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As Iceland begins to look like a victim of its own appeal to tourists, there's another set of islands in the wild north Atlantic which are so remote they need never fear this tourism invasion. The Faroe Islands are relatively undiscovered, though no less spectacular.
The collection of 18 dramatic volcanic islands have already established themselves as a rising destination.
The seemingly impossible coastlines, grass topped houses and puffins make the archipelago an attractive prospect for a remote Nordic escape.
Lítla Dímun: population 0
Another great appeal of the Faroe Islands, aside from their remoteness, is just how few people there are. With a population of around 50,000 – about that of Napier – spread over 1400 km square you'll practically have the place to yourself. If you don't count the puffins.
Some islands like Lítla Dímun have no permanent residents at all.
Sheep's eye view
The rugged terrain is well suited to rambling, on four feet as well as two.
In an effort to bring the Scandinavian outcrop into the 21st century Google came up with a novel way to map the island online. Due to the prevalence of sheep on the islands the search engine enlisted the help of the fleecy locals to gather ground-level imagery. In 2016 they attached 360 cameras to a flock of island sheep. This distinctly Faroese version of Street came to be known as Sheep View.
The capital of Tórshavn might sound like the last stop before Valhalla, but in reality its far cosier than the Viking name might suggest.
Colourful turf covered buildings welcome you into the harbour, along with a handful of churches and museums.
Eysturoy: Volcanic youth
The young volcanic cliffs of the Faroe islands carve some of the most striking vistas you'll ever see. Sticking out of the wild north Atlantic, the driving winds and waterfalls have carved a landscape fit for the sagas.
Vagar Island waterfalls
Mulafossur Waterfall is perhaps the most photogenic of the islands' many water chutes. Spitting a constant stream of water from the cliffs of Vagar Island into the sea below, this is one of the most widely circulated images from Faroe.
Faroe's sub-sea tunnels
While above ground the islands may look like a land that time forgot, below ground – in Faroe's high tech transport system – is another story.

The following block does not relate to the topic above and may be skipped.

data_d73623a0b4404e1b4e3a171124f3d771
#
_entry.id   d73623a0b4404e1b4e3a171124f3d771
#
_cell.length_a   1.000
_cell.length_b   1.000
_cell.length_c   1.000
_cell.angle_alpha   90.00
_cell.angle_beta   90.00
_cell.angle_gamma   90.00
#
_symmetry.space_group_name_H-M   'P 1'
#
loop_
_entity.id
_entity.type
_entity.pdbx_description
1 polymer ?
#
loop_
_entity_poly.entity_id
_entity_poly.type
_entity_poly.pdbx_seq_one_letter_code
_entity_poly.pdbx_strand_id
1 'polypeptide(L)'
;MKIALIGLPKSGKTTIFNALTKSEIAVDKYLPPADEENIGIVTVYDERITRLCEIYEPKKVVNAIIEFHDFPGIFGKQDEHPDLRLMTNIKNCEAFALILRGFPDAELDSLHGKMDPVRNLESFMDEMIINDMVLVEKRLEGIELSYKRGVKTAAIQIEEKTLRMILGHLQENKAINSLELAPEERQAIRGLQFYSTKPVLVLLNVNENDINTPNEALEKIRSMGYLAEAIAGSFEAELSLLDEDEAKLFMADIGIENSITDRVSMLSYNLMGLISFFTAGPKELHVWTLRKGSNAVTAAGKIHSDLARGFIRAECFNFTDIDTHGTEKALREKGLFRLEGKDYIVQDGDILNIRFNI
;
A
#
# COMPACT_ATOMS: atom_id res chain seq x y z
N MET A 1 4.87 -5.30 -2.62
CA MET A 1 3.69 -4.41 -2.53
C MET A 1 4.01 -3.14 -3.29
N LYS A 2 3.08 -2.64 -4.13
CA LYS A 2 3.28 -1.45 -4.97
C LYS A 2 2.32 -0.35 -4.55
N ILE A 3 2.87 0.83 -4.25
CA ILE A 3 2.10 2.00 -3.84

Sub-sea tunnels connect the western island of Vágar and the only airport to the island of Streymoy, and Tórshavn.
While another tunnel connects the northern island of Borðoy to of Eysturoy.
The toll for driving through these is DKK100 or about $22.
Currently under construction, the Eysturoy tunnel – will be 7.1 km long and connecting Skálafjørður directly to Tórshavn.
Saksun: Hobbiton eat your heart out
While Matamata might have recently gained notoriety for its ground dwelling abodes, the settlement of Saksun on Streymoy has been a home for its hobbit-hole like abodes since the 1600s. The amphitheatre like lagoon was once connected to the sea and Viking visitors, until it was blocked by sands and erosion.
These tiny, colourful balls of feather and fluff are the unofficial mascots of the Faroe Islands. During the summer months Mykines is a breeding ground for the birds.
Take a hike: Kallur Lighthouse
The island of Kalsoy is a hikers paradise. At the north east limits of the islands, between Kunoy and Eysturoy, the hike to the Kallur Lighthouse is one of the best walks on the islands – offering breath taking views on a clear day and even more dramatic vistas when foul.
Faroe eats: Michelin goes remote
The restaurant of KOKS is perhaps the world's most remote Michelin starred restaurant and after the effort to get there foodies will not be disappointed.
In one of the ubiquitous, grass- covered building you will find one of the most hearty and proudly local meals in the islands. In a Faroese twist on the foraging trend set by the Danish kitchens of Noma – KOKS sets a menu of foraged and seasonal delicacies, specific to the Faroe Islands. Comparisons to the food trends from the cosmopole of Copenhagen are inevitable – though the young head chef Poulsen Andrias Ziska has taken this concept and made it uniquely Faroese.
Streymoy stacks: Cliffhanger
Some of the islands' landscapes are too extreme to be habitable by humans. However for birds, they are ideal breeding grounds. The 600-metre- tall stacks of Streymoy Island are striking rock walls, which the islands' bird life call home during summer.
Lake Sørvágsvatn: Amazing hanging lake
Lake Sørvágsvatn is an optical illusion which seems to fold the surface of the sea in two. A hanging lake, perched 27 metres above sea level on the cliffs of Vágar island – the body of water gives the impression that it is floating.
While the landscape has the appearance of a fantasy saga, the utterance "winter is coming" is more likely met with joy than fear.
Dusted in snow, the islands attain an even more magical appearance. What's more in the winter months between September to March, skies present the perfect condition for sighting the elusive Aurora Borealis or Northern lights.
Article originally published by nzherald.co.nz on 4 Dec, 2018